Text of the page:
I am just back from the first ever Cognitive Computing Forum organized by DATAVERSITY in San Jose, California. I am not new to artificial intelligence (AI), and was a software developer in the early days of AI when I was just out of university. Back then, if you worked in AI, you would be called a SW Knowledge Engineer, and you would use symbolic programming (LISP) and first order logic programming (Prolog) or predicate calculus (MRS) to develop “intelligent” programs. Lot’s of research was done on knowledge representation and tools to support knowledge based engineers in developing applications that by nature required heuristic problem solving. Heuristics are necessary when problems are undefined, non-linear and complex. Deciding which financial product you should buy based on your risk tolerance, amount you are willing to invest, and personal objectives is a typical problem we used to solve with AI.
Fast forward 25 years, and AI is back, has a new name, it is now called cognitive computing. An old friend of mine, who’s never left the field, says, “AI has never really gone away, but has undergone some major fundamental changes.” Perhaps it never really went away from labs, research and very nich business areas. The change, however, is heavily about the context: hardware and software scale related constraints are gone, and there’s tons of data/knowledge digitally available (ironically AI missed big data 25 years ago!). But this is not what I want to focus on.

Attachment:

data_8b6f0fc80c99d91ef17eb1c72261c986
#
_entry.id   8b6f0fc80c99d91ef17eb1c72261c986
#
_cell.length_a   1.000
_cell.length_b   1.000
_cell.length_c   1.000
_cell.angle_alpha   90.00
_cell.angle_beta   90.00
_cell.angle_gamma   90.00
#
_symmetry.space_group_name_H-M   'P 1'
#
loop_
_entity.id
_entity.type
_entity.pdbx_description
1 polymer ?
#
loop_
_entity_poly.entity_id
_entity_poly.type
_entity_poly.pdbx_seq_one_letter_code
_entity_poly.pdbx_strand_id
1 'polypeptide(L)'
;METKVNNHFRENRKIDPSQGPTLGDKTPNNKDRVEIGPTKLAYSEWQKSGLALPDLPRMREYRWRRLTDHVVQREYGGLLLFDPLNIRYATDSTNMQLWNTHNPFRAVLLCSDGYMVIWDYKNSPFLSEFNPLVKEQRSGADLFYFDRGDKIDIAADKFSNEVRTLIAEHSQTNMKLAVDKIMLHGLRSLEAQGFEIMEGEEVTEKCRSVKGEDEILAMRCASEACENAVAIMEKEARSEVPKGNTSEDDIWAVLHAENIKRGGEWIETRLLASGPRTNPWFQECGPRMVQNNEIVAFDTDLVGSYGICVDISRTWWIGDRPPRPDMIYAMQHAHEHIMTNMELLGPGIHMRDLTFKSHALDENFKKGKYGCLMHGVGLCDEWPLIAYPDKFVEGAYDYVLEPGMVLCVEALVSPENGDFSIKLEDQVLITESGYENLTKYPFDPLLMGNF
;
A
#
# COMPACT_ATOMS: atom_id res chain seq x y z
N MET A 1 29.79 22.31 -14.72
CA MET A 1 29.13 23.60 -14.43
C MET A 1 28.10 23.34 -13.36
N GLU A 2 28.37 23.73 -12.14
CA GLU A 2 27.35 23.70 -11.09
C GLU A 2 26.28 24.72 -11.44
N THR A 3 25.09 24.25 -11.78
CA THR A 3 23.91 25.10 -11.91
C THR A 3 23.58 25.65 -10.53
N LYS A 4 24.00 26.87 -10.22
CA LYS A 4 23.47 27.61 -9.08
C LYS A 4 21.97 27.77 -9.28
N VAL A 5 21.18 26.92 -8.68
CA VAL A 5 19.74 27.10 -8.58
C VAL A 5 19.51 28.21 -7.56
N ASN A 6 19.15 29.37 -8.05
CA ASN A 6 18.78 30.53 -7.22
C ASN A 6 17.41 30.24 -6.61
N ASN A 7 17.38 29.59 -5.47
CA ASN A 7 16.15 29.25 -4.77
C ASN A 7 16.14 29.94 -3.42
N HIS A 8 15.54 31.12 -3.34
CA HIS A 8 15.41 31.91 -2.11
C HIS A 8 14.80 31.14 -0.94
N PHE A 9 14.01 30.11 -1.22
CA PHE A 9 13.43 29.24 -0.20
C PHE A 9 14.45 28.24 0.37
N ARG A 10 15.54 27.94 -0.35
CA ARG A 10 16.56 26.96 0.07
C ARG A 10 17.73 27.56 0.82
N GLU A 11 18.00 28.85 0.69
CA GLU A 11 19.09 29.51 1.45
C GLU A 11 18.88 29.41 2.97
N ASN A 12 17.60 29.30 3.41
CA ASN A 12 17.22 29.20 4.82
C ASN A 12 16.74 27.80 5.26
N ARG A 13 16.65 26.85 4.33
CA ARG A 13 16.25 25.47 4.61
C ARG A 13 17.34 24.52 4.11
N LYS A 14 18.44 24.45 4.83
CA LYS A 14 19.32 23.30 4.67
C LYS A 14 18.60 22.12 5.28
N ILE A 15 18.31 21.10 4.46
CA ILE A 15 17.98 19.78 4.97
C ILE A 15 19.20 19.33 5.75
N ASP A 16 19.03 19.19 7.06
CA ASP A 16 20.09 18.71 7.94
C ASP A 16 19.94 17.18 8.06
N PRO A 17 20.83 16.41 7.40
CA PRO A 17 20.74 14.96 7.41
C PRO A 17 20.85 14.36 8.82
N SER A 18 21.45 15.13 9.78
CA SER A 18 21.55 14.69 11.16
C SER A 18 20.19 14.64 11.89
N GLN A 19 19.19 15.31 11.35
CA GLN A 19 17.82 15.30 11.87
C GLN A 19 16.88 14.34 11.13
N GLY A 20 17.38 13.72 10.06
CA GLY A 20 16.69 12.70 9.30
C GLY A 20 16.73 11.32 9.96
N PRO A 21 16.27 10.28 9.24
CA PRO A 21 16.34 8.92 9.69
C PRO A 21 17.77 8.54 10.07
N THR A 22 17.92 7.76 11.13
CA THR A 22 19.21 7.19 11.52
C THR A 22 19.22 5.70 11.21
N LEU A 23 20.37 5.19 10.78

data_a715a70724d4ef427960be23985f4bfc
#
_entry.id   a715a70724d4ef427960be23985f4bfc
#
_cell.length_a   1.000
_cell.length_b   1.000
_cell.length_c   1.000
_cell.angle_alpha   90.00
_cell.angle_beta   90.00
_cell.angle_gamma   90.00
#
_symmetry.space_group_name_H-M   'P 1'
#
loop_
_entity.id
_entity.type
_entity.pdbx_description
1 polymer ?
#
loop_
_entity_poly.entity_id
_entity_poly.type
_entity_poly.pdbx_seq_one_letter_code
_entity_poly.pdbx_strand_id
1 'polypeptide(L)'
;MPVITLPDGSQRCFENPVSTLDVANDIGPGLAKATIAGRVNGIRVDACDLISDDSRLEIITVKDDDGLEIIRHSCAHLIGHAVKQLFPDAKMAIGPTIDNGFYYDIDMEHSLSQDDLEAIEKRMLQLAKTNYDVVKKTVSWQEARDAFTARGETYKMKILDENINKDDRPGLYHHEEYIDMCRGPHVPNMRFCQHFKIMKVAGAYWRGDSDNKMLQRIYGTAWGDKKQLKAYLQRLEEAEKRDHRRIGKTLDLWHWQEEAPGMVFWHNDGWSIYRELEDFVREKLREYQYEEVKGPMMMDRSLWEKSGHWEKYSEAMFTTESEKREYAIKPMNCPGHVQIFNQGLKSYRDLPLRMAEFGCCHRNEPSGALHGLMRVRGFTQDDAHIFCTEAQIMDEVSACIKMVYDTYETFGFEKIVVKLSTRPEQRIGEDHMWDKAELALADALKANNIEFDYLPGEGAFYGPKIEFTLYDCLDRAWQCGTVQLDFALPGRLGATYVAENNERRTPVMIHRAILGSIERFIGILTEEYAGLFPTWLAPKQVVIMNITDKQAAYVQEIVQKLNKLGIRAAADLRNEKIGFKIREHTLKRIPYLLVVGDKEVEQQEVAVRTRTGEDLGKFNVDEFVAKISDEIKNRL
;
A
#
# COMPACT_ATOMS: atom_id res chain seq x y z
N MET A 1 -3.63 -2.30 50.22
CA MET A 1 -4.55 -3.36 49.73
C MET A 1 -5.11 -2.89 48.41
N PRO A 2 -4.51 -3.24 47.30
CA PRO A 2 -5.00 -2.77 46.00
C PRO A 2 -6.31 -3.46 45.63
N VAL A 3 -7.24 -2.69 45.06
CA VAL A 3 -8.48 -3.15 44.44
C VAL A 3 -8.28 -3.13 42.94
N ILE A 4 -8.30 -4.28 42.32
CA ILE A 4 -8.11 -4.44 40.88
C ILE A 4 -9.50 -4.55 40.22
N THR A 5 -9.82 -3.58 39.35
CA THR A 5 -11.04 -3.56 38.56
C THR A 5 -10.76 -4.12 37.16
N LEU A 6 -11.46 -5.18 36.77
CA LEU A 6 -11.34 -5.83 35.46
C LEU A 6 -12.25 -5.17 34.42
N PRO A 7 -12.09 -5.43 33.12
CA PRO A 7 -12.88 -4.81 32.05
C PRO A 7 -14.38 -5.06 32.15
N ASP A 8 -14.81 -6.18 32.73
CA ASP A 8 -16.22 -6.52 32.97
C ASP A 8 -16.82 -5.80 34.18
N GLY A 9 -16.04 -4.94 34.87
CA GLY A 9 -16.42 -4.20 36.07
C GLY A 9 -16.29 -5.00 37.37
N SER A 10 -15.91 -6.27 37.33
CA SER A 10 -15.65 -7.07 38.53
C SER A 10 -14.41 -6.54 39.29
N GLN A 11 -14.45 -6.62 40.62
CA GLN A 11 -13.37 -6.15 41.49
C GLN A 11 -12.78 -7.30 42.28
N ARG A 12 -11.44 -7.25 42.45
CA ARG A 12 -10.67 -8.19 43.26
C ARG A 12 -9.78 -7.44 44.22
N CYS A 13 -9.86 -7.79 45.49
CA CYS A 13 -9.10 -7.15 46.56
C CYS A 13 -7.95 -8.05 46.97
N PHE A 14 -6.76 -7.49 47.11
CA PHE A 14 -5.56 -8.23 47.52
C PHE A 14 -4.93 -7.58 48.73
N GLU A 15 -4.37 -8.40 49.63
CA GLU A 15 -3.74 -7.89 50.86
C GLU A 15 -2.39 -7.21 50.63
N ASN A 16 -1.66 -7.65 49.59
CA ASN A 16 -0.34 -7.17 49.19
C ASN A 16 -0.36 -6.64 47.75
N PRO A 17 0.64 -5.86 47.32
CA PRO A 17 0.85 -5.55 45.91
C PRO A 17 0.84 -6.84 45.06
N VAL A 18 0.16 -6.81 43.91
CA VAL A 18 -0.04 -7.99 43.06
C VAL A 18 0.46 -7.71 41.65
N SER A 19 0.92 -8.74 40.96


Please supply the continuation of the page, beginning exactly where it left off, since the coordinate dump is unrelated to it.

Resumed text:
IBM has just announced that one of Australia’s “big four” banks, the ANZ, will adopt the IBM Watson technology in their wealth management division for customer service and engagement. Australia has always been an early adopter of new technologies but I’d also like to think that we’re a little smarter and savvier than your average geek back in high school in 1982.
IBM’s Watson announcement is significant, not necessarily because of the sophistication of the Watson technology, but because of IBM's ability to successfully market the Watson concept.
To take us all back a little, the term ‘cognitive computing’ emerged in response to the failings of what was once termed ‘artificial intelligence’. Though the underlying concepts have been around for 50 years or more, AI remains a niche and specialist market with limited applications and a significant trail of failed or aborted projects. That’s not to say that we haven’t seen some sophisticated algorithmic based systems evolve. There’s already a good portfolio of large scale, deep analytic systems developed in the areas of fraud, risk, forensics, medicine, physics and more.